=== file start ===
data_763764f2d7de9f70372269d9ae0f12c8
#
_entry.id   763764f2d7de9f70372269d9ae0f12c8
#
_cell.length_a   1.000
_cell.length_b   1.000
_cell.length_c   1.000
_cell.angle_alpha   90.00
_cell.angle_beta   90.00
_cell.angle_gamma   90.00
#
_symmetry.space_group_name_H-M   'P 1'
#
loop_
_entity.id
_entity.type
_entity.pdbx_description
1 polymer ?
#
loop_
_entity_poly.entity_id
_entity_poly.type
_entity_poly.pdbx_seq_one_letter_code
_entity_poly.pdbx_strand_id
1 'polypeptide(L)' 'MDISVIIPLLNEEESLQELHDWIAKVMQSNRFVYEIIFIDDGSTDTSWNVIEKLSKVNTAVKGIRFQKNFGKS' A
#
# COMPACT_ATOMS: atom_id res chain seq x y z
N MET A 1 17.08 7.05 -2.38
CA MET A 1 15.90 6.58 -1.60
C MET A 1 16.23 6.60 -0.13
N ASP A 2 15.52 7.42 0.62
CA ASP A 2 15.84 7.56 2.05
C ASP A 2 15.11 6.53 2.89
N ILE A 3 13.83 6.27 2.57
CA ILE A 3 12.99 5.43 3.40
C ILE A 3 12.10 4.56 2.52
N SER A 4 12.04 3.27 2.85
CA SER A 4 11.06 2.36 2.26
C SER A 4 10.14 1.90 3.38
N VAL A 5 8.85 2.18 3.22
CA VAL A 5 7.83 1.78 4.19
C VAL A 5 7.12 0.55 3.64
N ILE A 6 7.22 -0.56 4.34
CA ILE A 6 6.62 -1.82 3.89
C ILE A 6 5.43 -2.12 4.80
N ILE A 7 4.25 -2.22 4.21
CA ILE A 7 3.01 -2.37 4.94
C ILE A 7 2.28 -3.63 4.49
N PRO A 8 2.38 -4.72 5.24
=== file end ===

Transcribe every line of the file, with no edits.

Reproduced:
data_763764f2d7de9f70372269d9ae0f12c8
#
_entry.id   763764f2d7de9f70372269d9ae0f12c8
#
_cell.length_a   1.000
_cell.length_b   1.000
_cell.length_c   1.000
_cell.angle_alpha   90.00
_cell.angle_beta   90.00
_cell.angle_gamma   90.00
#
_symmetry.space_group_name_H-M   'P 1'
#
loop_
_entity.id
_entity.type
_entity.pdbx_description
1 polymer ?
#
loop_
_entity_poly.entity_id
_entity_poly.type
_entity_poly.pdbx_seq_one_letter_code
_entity_poly.pdbx_strand_id
1 'polypeptide(L)' 'MDISVIIPLLNEEESLQELHDWIAKVMQSNRFVYEIIFIDDGSTDTSWNVIEKLSKVNTAVKGIRFQKNFGKS' A
#
# COMPACT_ATOMS: atom_id res chain seq x y z
N MET A 1 17.08 7.05 -2.38
CA MET A 1 15.90 6.58 -1.60
C MET A 1 16.23 6.60 -0.13
N ASP A 2 15.52 7.42 0.62
CA ASP A 2 15.84 7.56 2.05
C ASP A 2 15.11 6.53 2.89
N ILE A 3 13.83 6.27 2.57
CA ILE A 3 12.99 5.43 3.40
C ILE A 3 12.10 4.56 2.52
N SER A 4 12.04 3.27 2.85
CA SER A 4 11.06 2.36 2.26
C SER A 4 10.14 1.90 3.38
N VAL A 5 8.85 2.18 3.22
CA VAL A 5 7.83 1.78 4.19
C VAL A 5 7.12 0.55 3.64
N ILE A 6 7.22 -0.56 4.34
CA ILE A 6 6.62 -1.82 3.89
C ILE A 6 5.43 -2.12 4.80
N ILE A 7 4.25 -2.22 4.21
CA ILE A 7 3.01 -2.37 4.94
C ILE A 7 2.28 -3.63 4.49
N PRO A 8 2.38 -4.72 5.24